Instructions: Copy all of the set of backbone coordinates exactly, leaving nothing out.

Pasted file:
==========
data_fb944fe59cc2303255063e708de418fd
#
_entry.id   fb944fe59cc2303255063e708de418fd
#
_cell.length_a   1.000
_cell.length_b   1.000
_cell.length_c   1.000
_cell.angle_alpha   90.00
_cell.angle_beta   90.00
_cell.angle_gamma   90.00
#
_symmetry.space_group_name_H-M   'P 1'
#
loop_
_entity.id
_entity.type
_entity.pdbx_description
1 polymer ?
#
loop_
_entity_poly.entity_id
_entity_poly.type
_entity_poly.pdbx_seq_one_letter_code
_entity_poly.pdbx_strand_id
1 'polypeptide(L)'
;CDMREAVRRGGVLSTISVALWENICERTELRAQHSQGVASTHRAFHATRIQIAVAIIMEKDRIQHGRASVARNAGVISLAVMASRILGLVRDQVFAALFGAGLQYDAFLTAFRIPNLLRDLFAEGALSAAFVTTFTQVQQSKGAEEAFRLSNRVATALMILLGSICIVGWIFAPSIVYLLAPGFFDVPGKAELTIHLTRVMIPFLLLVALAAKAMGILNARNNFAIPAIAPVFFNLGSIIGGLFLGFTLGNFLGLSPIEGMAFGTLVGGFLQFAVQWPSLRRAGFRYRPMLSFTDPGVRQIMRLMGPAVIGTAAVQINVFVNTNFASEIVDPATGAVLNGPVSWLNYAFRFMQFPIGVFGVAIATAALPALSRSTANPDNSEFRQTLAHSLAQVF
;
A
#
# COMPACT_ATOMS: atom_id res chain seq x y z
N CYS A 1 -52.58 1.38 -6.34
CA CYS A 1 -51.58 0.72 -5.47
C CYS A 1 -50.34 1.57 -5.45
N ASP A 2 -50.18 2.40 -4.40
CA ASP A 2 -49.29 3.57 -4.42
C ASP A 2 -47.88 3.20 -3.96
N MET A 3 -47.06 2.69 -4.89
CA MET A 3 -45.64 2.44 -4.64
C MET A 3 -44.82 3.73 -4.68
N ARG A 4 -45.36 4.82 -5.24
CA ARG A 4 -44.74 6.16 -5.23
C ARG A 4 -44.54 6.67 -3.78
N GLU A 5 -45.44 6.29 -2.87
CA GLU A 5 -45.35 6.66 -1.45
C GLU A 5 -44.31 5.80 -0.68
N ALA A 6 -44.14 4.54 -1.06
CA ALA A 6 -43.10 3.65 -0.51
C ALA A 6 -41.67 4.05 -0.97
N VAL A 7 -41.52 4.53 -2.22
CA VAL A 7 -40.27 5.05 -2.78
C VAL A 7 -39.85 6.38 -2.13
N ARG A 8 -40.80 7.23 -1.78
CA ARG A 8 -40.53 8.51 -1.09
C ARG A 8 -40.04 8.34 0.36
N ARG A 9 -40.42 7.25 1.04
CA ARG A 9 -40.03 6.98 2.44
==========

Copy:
data_fb944fe59cc2303255063e708de418fd
#
_entry.id   fb944fe59cc2303255063e708de418fd
#
_cell.length_a   1.000
_cell.length_b   1.000
_cell.length_c   1.000
_cell.angle_alpha   90.00
_cell.angle_beta   90.00
_cell.angle_gamma   90.00
#
_symmetry.space_group_name_H-M   'P 1'
#
loop_
_entity.id
_entity.type
_entity.pdbx_description
1 polymer ?
#
loop_
_entity_poly.entity_id
_entity_poly.type
_entity_poly.pdbx_seq_one_letter_code
_entity_poly.pdbx_strand_id
1 'polypeptide(L)'
;CDMREAVRRGGVLSTISVALWENICERTELRAQHSQGVASTHRAFHATRIQIAVAIIMEKDRIQHGRASVARNAGVISLAVMASRILGLVRDQVFAALFGAGLQYDAFLTAFRIPNLLRDLFAEGALSAAFVTTFTQVQQSKGAEEAFRLSNRVATALMILLGSICIVGWIFAPSIVYLLAPGFFDVPGKAELTIHLTRVMIPFLLLVALAAKAMGILNARNNFAIPAIAPVFFNLGSIIGGLFLGFTLGNFLGLSPIEGMAFGTLVGGFLQFAVQWPSLRRAGFRYRPMLSFTDPGVRQIMRLMGPAVIGTAAVQINVFVNTNFASEIVDPATGAVLNGPVSWLNYAFRFMQFPIGVFGVAIATAALPALSRSTANPDNSEFRQTLAHSLAQVF
;
A
#
# COMPACT_ATOMS: atom_id res chain seq x y z
N CYS A 1 -52.58 1.38 -6.34
CA CYS A 1 -51.58 0.72 -5.47
C CYS A 1 -50.34 1.57 -5.45
N ASP A 2 -50.18 2.40 -4.40
CA ASP A 2 -49.29 3.57 -4.42
C ASP A 2 -47.88 3.20 -3.96
N MET A 3 -47.06 2.69 -4.89
CA MET A 3 -45.64 2.44 -4.64
C MET A 3 -44.82 3.73 -4.68
N ARG A 4 -45.36 4.82 -5.24
CA ARG A 4 -44.74 6.16 -5.23
C ARG A 4 -44.54 6.67 -3.78
N GLU A 5 -45.44 6.29 -2.87
CA GLU A 5 -45.35 6.66 -1.45
C GLU A 5 -44.31 5.80 -0.68
N ALA A 6 -44.14 4.54 -1.06
CA ALA A 6 -43.10 3.65 -0.51
C ALA A 6 -41.67 4.05 -0.97
N VAL A 7 -41.52 4.53 -2.22
CA VAL A 7 -40.27 5.05 -2.78
C VAL A 7 -39.85 6.38 -2.13
N ARG A 8 -40.80 7.23 -1.78
CA ARG A 8 -40.53 8.51 -1.09
C ARG A 8 -40.04 8.34 0.36
N ARG A 9 -40.42 7.25 1.04
CA ARG A 9 -40.03 6.98 2.44